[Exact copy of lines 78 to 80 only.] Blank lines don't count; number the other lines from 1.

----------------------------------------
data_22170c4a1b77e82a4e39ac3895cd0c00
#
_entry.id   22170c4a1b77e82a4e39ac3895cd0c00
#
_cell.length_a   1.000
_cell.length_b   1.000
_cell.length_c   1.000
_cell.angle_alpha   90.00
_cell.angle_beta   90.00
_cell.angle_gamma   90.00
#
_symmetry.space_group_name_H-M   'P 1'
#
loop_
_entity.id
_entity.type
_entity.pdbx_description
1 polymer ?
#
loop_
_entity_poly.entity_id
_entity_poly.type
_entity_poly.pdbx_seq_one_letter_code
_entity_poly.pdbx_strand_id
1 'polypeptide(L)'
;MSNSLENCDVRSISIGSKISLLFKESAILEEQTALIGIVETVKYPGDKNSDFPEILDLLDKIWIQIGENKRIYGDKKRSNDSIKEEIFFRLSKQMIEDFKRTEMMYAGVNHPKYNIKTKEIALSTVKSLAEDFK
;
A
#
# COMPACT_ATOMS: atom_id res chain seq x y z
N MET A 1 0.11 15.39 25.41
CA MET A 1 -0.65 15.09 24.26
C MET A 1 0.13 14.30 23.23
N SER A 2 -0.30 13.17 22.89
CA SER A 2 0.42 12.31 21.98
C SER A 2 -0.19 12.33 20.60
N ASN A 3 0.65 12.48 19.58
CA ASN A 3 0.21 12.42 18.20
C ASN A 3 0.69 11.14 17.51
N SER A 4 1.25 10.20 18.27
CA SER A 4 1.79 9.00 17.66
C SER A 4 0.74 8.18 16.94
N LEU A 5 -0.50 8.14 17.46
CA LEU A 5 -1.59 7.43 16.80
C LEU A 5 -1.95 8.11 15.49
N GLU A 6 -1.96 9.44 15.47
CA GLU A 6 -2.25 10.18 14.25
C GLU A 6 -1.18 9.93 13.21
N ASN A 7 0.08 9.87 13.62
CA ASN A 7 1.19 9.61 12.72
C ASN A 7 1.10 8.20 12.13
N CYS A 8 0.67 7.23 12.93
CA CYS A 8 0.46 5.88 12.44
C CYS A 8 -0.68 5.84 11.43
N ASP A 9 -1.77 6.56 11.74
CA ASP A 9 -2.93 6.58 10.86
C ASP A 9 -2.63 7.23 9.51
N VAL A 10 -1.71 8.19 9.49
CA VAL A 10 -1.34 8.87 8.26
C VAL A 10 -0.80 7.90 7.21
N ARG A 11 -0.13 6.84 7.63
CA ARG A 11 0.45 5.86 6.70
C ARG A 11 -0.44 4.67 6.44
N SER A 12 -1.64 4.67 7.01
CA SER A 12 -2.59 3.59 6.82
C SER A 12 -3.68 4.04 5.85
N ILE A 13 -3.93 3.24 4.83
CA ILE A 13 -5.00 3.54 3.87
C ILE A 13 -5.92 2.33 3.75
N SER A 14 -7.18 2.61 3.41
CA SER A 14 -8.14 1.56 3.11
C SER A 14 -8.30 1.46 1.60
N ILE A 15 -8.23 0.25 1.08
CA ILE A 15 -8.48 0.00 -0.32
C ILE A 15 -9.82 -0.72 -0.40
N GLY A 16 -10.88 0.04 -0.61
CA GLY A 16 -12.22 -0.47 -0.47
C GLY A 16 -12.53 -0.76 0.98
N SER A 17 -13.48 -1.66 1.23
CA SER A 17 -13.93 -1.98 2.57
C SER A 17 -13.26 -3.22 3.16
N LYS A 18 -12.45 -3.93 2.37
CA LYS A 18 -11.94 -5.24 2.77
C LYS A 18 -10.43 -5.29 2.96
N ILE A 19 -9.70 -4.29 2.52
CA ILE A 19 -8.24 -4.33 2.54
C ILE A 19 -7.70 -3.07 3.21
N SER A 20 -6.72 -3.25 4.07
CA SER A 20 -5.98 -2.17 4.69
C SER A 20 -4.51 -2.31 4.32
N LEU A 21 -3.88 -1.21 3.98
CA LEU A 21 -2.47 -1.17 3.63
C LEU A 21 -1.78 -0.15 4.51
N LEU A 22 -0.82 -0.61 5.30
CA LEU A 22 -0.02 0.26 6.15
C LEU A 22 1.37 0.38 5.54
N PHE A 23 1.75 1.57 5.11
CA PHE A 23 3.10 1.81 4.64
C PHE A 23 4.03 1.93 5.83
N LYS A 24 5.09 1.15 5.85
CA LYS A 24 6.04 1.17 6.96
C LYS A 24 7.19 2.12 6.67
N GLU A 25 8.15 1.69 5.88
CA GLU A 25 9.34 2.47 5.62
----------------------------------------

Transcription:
C GLY A 16 -12.53 -0.76 0.98
N SER A 17 -13.48 -1.66 1.23
CA SER A 17 -13.93 -1.98 2.57